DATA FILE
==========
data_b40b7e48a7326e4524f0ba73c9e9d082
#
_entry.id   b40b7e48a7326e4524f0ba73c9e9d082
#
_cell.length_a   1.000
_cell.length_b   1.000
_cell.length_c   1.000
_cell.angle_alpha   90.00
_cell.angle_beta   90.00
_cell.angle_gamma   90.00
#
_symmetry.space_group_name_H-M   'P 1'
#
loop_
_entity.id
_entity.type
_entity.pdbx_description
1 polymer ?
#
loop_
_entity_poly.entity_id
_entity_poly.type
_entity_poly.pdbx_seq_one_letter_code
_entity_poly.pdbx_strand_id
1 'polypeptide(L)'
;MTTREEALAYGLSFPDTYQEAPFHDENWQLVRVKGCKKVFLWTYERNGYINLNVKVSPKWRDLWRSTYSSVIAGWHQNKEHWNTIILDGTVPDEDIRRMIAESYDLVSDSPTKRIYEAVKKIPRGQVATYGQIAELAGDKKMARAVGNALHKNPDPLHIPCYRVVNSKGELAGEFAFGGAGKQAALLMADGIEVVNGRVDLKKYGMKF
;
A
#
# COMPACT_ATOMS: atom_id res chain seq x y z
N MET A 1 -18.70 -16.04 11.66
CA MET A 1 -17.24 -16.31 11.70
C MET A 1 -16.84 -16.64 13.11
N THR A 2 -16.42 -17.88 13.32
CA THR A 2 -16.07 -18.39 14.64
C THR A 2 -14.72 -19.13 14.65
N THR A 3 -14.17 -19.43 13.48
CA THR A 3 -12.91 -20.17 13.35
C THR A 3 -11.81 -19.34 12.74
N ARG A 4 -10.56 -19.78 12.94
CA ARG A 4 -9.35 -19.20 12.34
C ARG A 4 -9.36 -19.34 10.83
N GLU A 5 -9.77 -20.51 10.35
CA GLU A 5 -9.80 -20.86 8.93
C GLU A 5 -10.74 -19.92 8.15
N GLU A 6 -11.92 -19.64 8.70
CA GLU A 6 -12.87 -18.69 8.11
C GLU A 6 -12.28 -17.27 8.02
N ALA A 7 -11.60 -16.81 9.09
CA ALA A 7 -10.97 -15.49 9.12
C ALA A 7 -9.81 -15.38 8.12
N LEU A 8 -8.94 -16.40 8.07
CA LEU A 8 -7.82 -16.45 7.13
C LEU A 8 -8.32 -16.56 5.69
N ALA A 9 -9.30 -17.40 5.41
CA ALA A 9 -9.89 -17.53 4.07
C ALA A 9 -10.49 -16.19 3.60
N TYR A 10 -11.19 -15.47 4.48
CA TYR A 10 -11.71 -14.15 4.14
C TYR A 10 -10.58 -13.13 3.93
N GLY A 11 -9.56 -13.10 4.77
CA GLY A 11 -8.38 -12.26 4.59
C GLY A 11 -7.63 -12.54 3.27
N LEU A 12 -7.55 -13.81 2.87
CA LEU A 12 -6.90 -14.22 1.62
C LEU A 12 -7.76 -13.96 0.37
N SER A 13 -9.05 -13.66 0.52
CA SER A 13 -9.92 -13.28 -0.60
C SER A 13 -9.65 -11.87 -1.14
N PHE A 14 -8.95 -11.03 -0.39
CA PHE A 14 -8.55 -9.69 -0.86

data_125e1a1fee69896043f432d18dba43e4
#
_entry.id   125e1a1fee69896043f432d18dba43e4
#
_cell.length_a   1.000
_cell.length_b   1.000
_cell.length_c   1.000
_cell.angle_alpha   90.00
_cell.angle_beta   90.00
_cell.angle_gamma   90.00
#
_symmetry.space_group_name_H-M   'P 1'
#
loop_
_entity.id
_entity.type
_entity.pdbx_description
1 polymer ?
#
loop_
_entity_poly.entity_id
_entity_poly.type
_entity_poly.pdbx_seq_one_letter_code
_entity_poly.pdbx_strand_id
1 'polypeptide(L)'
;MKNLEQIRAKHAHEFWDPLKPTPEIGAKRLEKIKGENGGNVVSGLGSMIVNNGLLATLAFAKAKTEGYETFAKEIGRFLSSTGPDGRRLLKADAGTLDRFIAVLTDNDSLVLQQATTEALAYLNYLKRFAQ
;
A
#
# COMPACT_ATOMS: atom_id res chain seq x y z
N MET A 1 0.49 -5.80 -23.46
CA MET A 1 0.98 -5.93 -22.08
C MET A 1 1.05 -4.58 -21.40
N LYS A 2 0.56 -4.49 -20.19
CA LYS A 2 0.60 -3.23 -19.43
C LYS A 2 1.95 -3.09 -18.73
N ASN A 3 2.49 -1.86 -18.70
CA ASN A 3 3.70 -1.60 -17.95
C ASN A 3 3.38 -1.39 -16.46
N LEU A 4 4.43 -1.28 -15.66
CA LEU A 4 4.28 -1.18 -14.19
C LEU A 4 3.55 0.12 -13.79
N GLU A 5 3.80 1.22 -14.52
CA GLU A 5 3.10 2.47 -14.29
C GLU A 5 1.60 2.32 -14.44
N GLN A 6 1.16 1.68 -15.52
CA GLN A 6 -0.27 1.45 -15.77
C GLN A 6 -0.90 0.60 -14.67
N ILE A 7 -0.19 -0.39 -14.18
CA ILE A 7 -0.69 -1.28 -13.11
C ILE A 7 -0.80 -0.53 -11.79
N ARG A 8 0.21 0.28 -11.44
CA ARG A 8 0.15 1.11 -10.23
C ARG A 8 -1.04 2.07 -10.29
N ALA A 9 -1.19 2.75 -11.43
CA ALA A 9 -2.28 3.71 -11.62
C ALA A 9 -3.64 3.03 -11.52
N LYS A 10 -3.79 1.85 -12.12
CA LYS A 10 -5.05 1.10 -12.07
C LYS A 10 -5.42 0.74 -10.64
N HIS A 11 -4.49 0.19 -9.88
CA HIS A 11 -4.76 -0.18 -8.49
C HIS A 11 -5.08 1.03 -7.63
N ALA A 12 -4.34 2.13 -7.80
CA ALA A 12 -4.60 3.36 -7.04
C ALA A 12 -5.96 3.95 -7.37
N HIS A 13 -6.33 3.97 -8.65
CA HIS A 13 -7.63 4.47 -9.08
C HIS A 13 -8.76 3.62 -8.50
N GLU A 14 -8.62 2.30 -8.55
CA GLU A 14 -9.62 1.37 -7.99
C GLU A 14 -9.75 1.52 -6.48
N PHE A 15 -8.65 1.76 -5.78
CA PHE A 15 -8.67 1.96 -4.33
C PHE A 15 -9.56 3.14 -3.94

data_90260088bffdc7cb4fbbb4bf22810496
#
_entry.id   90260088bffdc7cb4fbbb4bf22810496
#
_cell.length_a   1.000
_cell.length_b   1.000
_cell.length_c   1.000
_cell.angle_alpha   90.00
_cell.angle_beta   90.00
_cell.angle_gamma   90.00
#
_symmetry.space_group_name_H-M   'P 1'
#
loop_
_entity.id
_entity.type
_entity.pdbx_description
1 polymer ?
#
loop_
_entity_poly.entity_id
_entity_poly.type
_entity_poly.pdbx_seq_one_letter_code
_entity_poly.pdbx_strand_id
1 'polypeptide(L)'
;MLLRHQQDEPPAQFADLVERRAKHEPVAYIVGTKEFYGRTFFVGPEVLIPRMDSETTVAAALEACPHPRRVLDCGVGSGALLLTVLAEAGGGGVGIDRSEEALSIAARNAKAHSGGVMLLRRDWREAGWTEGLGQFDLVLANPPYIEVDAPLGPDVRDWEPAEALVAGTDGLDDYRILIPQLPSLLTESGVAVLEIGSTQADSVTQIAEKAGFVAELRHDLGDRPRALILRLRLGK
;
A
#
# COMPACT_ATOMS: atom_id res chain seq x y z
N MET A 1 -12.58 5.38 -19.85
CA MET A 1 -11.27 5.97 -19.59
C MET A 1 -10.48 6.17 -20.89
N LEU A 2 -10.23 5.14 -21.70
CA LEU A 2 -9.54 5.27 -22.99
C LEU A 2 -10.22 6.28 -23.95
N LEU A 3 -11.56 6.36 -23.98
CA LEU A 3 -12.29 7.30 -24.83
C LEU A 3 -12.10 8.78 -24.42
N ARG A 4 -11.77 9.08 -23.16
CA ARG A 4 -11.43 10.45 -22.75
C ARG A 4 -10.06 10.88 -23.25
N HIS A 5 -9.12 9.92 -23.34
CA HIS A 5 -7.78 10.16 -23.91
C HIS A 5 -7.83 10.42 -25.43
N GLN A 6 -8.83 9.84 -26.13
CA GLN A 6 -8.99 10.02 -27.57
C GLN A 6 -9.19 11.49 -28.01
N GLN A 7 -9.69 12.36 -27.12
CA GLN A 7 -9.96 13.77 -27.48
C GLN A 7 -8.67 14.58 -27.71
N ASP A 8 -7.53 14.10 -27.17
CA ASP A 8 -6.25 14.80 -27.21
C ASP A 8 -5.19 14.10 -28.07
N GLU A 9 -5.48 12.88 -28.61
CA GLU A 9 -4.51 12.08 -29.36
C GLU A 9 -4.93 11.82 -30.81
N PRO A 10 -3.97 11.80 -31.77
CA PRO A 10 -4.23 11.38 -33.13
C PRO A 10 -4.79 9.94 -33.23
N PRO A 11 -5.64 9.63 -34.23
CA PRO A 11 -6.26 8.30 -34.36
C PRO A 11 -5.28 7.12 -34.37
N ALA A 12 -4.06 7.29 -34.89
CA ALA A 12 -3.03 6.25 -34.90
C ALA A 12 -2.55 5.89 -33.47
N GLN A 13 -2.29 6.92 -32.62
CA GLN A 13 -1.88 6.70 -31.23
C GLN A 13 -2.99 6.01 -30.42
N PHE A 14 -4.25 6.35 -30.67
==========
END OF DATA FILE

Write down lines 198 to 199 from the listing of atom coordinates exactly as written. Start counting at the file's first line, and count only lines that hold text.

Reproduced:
N ASP A 8 -7.53 14.10 -27.17
CA ASP A 8 -6.25 14.80 -27.21